(AFP) – Jan 11, 2008
KUWAIT CITY (AFP) — US President George W. Bush met Kuwait's emir on Friday after arriving in the emirate to start a Gulf tour aimed at rallying the support of Arab allies against what he calls the Iranian "threat."
Bush flew into Kuwait from Israel after his first presidential trip to the Holy Land, where he said he believed a Middle East peace treaty would be signed within a year and called on Arab nations to reach out to the Jewish state.
His tour of Washington's closest friends in the oil-rich Gulf region comes amid escalating tensions between the United States and Iran over a naval confrontation in the strategic Strait of Hormuz.
But several commentators in the region have voiced strong misgivings about his intentions, amid fears Washington could resort to military action to halt Iran's disputed nuclear drive.
Although Kuwait is welcoming Bush as a friend, officials have said the emirate will not allow the United States to use its territory as a launchpad for any strike against Iran.
"Mr President, the region needs smart initiatives not smart bombs," the Kuwaiti newspaper Al-Rai said in a front-page editorial.
Kuwait was a springboard for the 2003 US-led invasion of Iraq that toppled then dictator Saddam Hussein, whose forces had invaded his tiny neighbour in 1990 before the emirate was liberated by a US-led coalition in early 1991.
Kuwait's state KUNA news agency said Bush's talks with emir Sheikh Sabah al-Ahmad al-Sabah focused on "bilateral issues and the latest political developments in the Middle East."
The Kuwaiti ruler, who led a red-carpet welcome for Bush when he flew into the country, hosted a banquet for the US leader.
The Gulf monarchies all have close military ties with the United States and are major buyers of American weaponry.
Around 15,000 US troops are stationed in Kuwait, which hosts one of Washington's largest military bases in the region, Camp Arifjan, and other smaller camps used as a transit point for US-led forces in Iraq.
Security was tight for the visit, which will see Bush address troops on Saturday and hold a meeting with Kuwaiti women activists.
Meanwhile, a group representing relatives of Kuwaiti detainees at the US military facility in Guantanamo Bay, Cuba, called in a statement for the release of the four remaining Kuwaiti prisoners so they could be tried in the emirate.
From Kuwait, Bush will make the first visit by a serving US president to Bahrain and the United Arab Emirates before going to Saudi Arabia, the regional Sunni Arab powerhouse and world's top oil exporter.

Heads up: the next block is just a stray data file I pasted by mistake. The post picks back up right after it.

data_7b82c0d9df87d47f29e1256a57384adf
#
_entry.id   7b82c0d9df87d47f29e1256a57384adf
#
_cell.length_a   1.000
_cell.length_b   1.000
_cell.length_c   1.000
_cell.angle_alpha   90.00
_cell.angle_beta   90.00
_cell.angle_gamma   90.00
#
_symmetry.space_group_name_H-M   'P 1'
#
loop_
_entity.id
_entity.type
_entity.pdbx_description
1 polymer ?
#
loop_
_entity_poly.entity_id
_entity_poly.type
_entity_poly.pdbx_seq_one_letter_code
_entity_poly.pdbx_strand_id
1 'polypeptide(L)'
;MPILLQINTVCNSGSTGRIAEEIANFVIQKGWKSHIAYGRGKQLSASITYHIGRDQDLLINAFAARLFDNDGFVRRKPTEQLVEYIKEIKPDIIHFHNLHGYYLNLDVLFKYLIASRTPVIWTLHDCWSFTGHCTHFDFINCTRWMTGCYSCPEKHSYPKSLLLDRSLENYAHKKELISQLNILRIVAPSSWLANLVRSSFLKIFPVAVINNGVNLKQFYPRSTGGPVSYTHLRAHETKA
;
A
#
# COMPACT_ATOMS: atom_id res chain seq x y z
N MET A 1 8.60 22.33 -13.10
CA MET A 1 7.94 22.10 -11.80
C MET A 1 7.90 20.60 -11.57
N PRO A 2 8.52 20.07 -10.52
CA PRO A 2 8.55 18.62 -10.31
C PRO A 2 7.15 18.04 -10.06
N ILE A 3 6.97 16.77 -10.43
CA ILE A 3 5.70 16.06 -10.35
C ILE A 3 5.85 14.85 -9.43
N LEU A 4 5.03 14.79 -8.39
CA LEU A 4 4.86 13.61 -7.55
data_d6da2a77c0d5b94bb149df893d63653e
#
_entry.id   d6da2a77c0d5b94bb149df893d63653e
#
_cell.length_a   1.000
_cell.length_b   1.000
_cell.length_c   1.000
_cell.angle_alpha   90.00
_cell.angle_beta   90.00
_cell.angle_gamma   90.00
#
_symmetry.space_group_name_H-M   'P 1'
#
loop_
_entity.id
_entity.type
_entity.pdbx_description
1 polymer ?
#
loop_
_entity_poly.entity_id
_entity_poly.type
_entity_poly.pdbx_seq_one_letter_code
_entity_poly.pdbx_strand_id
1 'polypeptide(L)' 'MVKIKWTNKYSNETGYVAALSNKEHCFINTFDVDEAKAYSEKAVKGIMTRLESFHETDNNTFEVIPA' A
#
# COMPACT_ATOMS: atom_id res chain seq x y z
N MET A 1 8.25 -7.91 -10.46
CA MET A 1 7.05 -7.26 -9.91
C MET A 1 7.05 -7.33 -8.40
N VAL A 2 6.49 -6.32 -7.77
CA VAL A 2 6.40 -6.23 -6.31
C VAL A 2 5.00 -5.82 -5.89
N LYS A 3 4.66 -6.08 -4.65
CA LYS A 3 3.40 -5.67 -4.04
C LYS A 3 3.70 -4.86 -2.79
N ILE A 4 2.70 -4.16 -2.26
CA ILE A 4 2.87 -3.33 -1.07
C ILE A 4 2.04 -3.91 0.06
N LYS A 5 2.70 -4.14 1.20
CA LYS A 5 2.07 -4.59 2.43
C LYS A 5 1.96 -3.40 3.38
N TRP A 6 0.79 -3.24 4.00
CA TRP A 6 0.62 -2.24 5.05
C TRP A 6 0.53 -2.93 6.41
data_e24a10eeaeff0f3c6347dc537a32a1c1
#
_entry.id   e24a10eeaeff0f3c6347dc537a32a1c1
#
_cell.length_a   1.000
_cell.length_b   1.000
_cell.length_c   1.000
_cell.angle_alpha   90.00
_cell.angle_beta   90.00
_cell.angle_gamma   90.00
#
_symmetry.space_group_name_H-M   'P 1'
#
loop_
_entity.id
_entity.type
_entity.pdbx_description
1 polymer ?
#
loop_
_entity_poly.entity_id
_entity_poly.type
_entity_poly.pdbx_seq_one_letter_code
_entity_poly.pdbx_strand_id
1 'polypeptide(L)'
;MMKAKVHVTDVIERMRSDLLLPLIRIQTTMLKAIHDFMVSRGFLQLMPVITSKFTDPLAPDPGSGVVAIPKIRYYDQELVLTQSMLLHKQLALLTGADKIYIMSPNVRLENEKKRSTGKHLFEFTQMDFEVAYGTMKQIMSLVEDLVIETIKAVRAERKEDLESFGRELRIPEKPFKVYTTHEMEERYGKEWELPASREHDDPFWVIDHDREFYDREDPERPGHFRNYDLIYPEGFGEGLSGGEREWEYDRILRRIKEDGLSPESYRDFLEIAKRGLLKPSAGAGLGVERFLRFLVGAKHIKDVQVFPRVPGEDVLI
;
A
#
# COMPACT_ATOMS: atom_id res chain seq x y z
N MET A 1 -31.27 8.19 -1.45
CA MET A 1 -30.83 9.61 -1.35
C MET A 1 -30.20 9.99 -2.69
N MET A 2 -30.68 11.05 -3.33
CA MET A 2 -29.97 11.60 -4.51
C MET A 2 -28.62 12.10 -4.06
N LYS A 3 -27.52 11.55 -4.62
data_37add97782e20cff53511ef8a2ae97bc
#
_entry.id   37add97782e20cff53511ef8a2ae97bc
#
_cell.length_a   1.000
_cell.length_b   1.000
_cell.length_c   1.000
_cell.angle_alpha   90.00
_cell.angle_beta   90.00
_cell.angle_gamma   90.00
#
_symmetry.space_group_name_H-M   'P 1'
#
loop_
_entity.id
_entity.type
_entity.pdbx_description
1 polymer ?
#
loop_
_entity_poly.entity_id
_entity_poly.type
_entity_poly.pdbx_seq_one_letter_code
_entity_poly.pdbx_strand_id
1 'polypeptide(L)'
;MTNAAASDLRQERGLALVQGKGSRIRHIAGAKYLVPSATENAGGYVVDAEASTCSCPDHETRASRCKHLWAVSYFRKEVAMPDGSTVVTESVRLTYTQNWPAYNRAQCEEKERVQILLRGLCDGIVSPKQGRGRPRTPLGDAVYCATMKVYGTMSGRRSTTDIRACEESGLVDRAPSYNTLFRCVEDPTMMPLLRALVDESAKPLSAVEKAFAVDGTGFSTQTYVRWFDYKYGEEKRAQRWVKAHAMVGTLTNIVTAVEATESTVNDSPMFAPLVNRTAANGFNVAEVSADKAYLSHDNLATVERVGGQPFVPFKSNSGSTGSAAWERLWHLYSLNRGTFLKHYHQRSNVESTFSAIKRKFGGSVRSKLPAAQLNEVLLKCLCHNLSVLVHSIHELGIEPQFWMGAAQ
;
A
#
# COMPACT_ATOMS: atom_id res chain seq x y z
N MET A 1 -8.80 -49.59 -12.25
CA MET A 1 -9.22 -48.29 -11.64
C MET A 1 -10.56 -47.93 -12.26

In Israel on Wednesday, he warned that Iran posed "a threat to world peace" and should not be allowed to develop the know-how to build a nuclear weapon. Iran denies seeking nuclear arms.
A US intelligence report made public last month said Tehran halted a covert nuclear weapons programme in 2003, but Bush insisted: "A country that once had a secret programme can easily restart a secret programme."
Bush also warned Tehran of "serious consequences" if it attacked US warships following a weekend face-off in the Strait of Hormuz.
Tehran accuses Washington of using the incident in the waterway -- a vital conduit for energy supplies -- as a propaganda stunt to paint Iran in a bad light during Bush's Middle East trip.
Bush's Gulf trip coincided with a rare visit to Tehran by UN nuclear watchdog chief Mohamed ElBaradei who is seeking more answers over its atomic programme.
After two days of talks with Israeli and Palestinian leaders, Bush predicted they could sign a peace treaty within a year, a deal that would give him a foreign policy triumph.
On Thursday, he called on both sides to make "difficult choices" to enable the creation of a Palestinian state and end Israel's 40-year occupation of Arab land. He also urged Arab countries "to reach out to Israel."
Negotiations were revived amid great fanfare in November after a near seven-year freeze but have faltered over settlement expansion and escalating Israeli-Palestinian violence, underlining the tough task ahead.
Bush said he planned to return to Israel for its 60th anniversary celebrations in May and to help advance the peace negotiations.
He has voiced support for an Arab plan revived in March last year that offered full normalisation of ties with Israel in return for its withdrawal from all Arab land.
Israel's government spokesman said the two sides would begin talks next week on the core issues at the heart of their decades-old conflict -- borders, settlements, refugees and Jerusalem.
But further complicating peacemaking is Hamas's bloody takeover in June of the Gaza Strip, a move that split Palestinian society and left president Mahmud Abbas with authority over only part of a future state.
And many in the Arab world are sceptical that Bush can be an honest broker, with Dubai's Gulf News launching a stinging attack on his administration's Middle East policy, chiefly its support for Israel despite the "oppression" of the Palestinians.
"We realise that containing Iran, selling more weapons and securing cheap oil supplies are the main issues on your mind as you tour the region," the paper said, dismissing Bush's "claim" to want to solve the Israeli-Palestinian conflict.
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